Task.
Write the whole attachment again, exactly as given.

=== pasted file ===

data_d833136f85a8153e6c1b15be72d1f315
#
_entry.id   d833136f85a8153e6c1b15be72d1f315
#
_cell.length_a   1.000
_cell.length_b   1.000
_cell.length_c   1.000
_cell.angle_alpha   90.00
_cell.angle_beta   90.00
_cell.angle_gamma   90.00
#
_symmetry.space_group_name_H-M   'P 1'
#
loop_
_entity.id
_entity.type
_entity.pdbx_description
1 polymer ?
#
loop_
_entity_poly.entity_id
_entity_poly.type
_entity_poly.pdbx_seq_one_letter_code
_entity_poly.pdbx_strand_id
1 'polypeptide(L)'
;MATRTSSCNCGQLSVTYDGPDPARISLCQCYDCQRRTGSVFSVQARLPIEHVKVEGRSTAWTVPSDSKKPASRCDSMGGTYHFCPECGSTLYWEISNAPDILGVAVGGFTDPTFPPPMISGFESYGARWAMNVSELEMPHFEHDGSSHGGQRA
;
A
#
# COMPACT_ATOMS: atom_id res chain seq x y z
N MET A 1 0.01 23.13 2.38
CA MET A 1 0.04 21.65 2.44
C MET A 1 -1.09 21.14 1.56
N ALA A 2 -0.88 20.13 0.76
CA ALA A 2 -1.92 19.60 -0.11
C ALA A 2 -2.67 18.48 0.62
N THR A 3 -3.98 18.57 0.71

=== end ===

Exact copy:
data_d833136f85a8153e6c1b15be72d1f315
#
_entry.id   d833136f85a8153e6c1b15be72d1f315
#
_cell.length_a   1.000
_cell.length_b   1.000
_cell.length_c   1.000
_cell.angle_alpha   90.00
_cell.angle_beta   90.00
_cell.angle_gamma   90.00
#
_symmetry.space_group_name_H-M   'P 1'
#
loop_
_entity.id
_entity.type
_entity.pdbx_description
1 polymer ?
#
loop_
_entity_poly.entity_id
_entity_poly.type
_entity_poly.pdbx_seq_one_letter_code
_entity_poly.pdbx_strand_id
1 'polypeptide(L)'
;MATRTSSCNCGQLSVTYDGPDPARISLCQCYDCQRRTGSVFSVQARLPIEHVKVEGRSTAWTVPSDSKKPASRCDSMGGTYHFCPECGSTLYWEISNAPDILGVAVGGFTDPTFPPPMISGFESYGARWAMNVSELEMPHFEHDGSSHGGQRA
;
A
#
# COMPACT_ATOMS: atom_id res chain seq x y z
N MET A 1 0.01 23.13 2.38
CA MET A 1 0.04 21.65 2.44
C MET A 1 -1.09 21.14 1.56
N ALA A 2 -0.88 20.13 0.76
CA ALA A 2 -1.92 19.60 -0.11
C ALA A 2 -2.67 18.48 0.62
N THR A 3 -3.98 18.57 0.71